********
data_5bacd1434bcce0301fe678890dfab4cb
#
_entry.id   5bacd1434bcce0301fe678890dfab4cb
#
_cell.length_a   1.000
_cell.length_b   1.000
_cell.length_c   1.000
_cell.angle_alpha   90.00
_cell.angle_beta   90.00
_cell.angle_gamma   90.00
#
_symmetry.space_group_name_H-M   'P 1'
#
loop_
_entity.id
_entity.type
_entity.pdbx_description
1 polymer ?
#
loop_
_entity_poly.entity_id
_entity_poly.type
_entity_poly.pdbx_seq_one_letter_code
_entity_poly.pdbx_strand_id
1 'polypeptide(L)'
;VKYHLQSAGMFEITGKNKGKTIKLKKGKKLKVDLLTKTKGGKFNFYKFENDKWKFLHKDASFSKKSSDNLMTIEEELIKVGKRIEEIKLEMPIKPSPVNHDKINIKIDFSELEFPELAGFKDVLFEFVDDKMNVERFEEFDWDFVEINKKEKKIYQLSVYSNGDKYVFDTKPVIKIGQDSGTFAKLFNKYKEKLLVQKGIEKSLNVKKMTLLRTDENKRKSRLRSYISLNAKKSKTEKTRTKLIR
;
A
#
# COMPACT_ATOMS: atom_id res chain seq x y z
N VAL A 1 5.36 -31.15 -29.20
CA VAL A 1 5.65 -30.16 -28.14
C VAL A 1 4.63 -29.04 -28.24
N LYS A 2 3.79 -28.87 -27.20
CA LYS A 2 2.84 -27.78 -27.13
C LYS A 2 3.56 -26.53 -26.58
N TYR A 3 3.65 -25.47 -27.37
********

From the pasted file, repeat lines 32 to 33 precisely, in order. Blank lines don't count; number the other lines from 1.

CA VAL A 1 5.65 -30.16 -28.14
C VAL A 1 4.63 -29.04 -28.24